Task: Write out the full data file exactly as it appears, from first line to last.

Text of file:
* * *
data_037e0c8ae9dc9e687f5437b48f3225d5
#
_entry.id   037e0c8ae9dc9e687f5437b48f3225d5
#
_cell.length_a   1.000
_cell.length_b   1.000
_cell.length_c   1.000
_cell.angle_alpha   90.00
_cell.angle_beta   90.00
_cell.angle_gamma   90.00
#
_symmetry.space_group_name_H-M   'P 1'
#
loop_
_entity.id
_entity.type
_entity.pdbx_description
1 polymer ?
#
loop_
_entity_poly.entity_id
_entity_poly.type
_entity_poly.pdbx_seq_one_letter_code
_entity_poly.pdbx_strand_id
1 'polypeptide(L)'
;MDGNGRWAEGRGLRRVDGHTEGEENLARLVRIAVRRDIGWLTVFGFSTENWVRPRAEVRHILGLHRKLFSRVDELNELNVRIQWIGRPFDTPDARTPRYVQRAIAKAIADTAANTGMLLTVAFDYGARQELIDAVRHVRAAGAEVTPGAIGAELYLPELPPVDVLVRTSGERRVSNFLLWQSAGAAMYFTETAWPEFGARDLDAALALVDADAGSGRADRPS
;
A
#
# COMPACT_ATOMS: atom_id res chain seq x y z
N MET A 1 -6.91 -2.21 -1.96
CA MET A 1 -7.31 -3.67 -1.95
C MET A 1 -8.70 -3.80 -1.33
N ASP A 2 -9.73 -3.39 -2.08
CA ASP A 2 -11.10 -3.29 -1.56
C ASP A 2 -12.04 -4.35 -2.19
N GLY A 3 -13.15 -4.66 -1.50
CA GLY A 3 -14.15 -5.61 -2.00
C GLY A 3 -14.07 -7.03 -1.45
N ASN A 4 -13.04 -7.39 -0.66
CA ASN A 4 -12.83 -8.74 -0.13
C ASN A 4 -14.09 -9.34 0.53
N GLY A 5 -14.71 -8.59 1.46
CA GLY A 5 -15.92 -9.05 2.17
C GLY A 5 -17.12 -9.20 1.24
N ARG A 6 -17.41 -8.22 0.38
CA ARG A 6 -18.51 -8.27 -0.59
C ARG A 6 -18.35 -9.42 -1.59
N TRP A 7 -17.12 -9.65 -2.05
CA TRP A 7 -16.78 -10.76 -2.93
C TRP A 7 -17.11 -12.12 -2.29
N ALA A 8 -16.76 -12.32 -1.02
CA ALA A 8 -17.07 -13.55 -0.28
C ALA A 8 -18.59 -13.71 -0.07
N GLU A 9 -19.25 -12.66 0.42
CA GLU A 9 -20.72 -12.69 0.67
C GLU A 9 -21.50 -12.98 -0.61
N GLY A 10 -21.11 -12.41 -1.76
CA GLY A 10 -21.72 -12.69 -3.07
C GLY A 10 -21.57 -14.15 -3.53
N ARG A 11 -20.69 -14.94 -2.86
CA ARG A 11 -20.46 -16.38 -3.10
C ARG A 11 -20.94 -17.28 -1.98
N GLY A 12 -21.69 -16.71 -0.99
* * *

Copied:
data_037e0c8ae9dc9e687f5437b48f3225d5
#
_entry.id   037e0c8ae9dc9e687f5437b48f3225d5
#
_cell.length_a   1.000
_cell.length_b   1.000
_cell.length_c   1.000
_cell.angle_alpha   90.00
_cell.angle_beta   90.00
_cell.angle_gamma   90.00
#
_symmetry.space_group_name_H-M   'P 1'
#
loop_
_entity.id
_entity.type
_entity.pdbx_description
1 polymer ?
#
loop_
_entity_poly.entity_id
_entity_poly.type
_entity_poly.pdbx_seq_one_letter_code
_entity_poly.pdbx_strand_id
1 'polypeptide(L)'
;MDGNGRWAEGRGLRRVDGHTEGEENLARLVRIAVRRDIGWLTVFGFSTENWVRPRAEVRHILGLHRKLFSRVDELNELNVRIQWIGRPFDTPDARTPRYVQRAIAKAIADTAANTGMLLTVAFDYGARQELIDAVRHVRAAGAEVTPGAIGAELYLPELPPVDVLVRTSGERRVSNFLLWQSAGAAMYFTETAWPEFGARDLDAALALVDADAGSGRADRPS
;
A
#
# COMPACT_ATOMS: atom_id res chain seq x y z
N MET A 1 -6.91 -2.21 -1.96
CA MET A 1 -7.31 -3.67 -1.95
C MET A 1 -8.70 -3.80 -1.33
N ASP A 2 -9.73 -3.39 -2.08
CA ASP A 2 -11.10 -3.29 -1.56
C ASP A 2 -12.04 -4.35 -2.19
N GLY A 3 -13.15 -4.66 -1.50
CA GLY A 3 -14.15 -5.61 -2.00
C GLY A 3 -14.07 -7.03 -1.45
N ASN A 4 -13.04 -7.39 -0.66
CA ASN A 4 -12.83 -8.74 -0.13
C ASN A 4 -14.09 -9.34 0.53
N GLY A 5 -14.71 -8.59 1.46
CA GLY A 5 -15.92 -9.05 2.17
C GLY A 5 -17.12 -9.20 1.24
N ARG A 6 -17.41 -8.22 0.38
CA ARG A 6 -18.51 -8.27 -0.59
C ARG A 6 -18.35 -9.42 -1.59
N TRP A 7 -17.12 -9.65 -2.05
CA TRP A 7 -16.78 -10.76 -2.93
C TRP A 7 -17.11 -12.12 -2.29
N ALA A 8 -16.76 -12.32 -1.02
CA ALA A 8 -17.07 -13.55 -0.28
C ALA A 8 -18.59 -13.71 -0.07
N GLU A 9 -19.25 -12.66 0.42
CA GLU A 9 -20.72 -12.69 0.67
C GLU A 9 -21.50 -12.98 -0.61
N GLY A 10 -21.11 -12.41 -1.76
CA GLY A 10 -21.72 -12.69 -3.07
C GLY A 10 -21.57 -14.15 -3.53
N ARG A 11 -20.69 -14.94 -2.86
CA ARG A 11 -20.46 -16.38 -3.10
C ARG A 11 -20.94 -17.28 -1.98
N GLY A 12 -21.69 -16.71 -0.99